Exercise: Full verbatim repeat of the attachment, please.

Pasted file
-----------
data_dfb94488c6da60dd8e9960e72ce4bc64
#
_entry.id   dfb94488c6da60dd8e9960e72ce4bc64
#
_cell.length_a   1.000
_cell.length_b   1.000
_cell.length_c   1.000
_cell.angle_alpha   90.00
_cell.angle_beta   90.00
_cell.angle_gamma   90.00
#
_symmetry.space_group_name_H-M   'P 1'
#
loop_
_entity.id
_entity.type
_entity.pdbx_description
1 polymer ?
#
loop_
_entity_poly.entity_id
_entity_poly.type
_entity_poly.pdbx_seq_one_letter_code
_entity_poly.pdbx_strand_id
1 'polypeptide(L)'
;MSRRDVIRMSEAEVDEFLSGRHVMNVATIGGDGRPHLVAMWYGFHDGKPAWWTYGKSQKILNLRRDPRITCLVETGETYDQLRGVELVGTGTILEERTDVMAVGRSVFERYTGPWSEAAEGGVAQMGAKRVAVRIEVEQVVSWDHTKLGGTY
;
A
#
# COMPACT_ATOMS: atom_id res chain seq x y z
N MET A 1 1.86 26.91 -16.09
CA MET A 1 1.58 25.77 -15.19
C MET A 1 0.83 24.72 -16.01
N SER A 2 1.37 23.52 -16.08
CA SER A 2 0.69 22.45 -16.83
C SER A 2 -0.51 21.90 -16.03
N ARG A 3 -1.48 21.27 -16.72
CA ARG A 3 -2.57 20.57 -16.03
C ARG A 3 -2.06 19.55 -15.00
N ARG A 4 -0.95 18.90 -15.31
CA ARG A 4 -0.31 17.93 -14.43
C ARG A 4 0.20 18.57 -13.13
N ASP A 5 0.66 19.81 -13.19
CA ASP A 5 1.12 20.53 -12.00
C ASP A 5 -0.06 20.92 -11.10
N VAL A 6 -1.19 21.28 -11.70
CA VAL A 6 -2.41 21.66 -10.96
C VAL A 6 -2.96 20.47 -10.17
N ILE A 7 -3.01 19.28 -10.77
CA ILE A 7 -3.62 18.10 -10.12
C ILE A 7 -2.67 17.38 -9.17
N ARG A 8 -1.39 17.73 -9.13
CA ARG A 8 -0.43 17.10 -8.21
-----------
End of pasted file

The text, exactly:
data_dfb94488c6da60dd8e9960e72ce4bc64
#
_entry.id   dfb94488c6da60dd8e9960e72ce4bc64
#
_cell.length_a   1.000
_cell.length_b   1.000
_cell.length_c   1.000
_cell.angle_alpha   90.00
_cell.angle_beta   90.00
_cell.angle_gamma   90.00
#
_symmetry.space_group_name_H-M   'P 1'
#
loop_
_entity.id
_entity.type
_entity.pdbx_description
1 polymer ?
#
loop_
_entity_poly.entity_id
_entity_poly.type
_entity_poly.pdbx_seq_one_letter_code
_entity_poly.pdbx_strand_id
1 'polypeptide(L)'
;MSRRDVIRMSEAEVDEFLSGRHVMNVATIGGDGRPHLVAMWYGFHDGKPAWWTYGKSQKILNLRRDPRITCLVETGETYDQLRGVELVGTGTILEERTDVMAVGRSVFERYTGPWSEAAEGGVAQMGAKRVAVRIEVEQVVSWDHTKLGGTY
;
A
#
# COMPACT_ATOMS: atom_id res chain seq x y z
N MET A 1 1.86 26.91 -16.09
CA MET A 1 1.58 25.77 -15.19
C MET A 1 0.83 24.72 -16.01
N SER A 2 1.37 23.52 -16.08
CA SER A 2 0.69 22.45 -16.83
C SER A 2 -0.51 21.90 -16.03
N ARG A 3 -1.48 21.27 -16.72
CA ARG A 3 -2.57 20.57 -16.03
C ARG A 3 -2.06 19.55 -15.00
N ARG A 4 -0.95 18.90 -15.31
CA ARG A 4 -0.31 17.93 -14.43
C ARG A 4 0.20 18.57 -13.13
N ASP A 5 0.66 19.81 -13.19
CA ASP A 5 1.12 20.53 -12.00
C ASP A 5 -0.06 20.92 -11.10
N VAL A 6 -1.19 21.28 -11.70
CA VAL A 6 -2.41 21.66 -10.96
C VAL A 6 -2.96 20.47 -10.17
N ILE A 7 -3.01 19.28 -10.77
CA ILE A 7 -3.62 18.10 -10.12
C ILE A 7 -2.67 17.38 -9.17
N ARG A 8 -1.39 17.73 -9.13
CA ARG A 8 -0.43 17.10 -8.21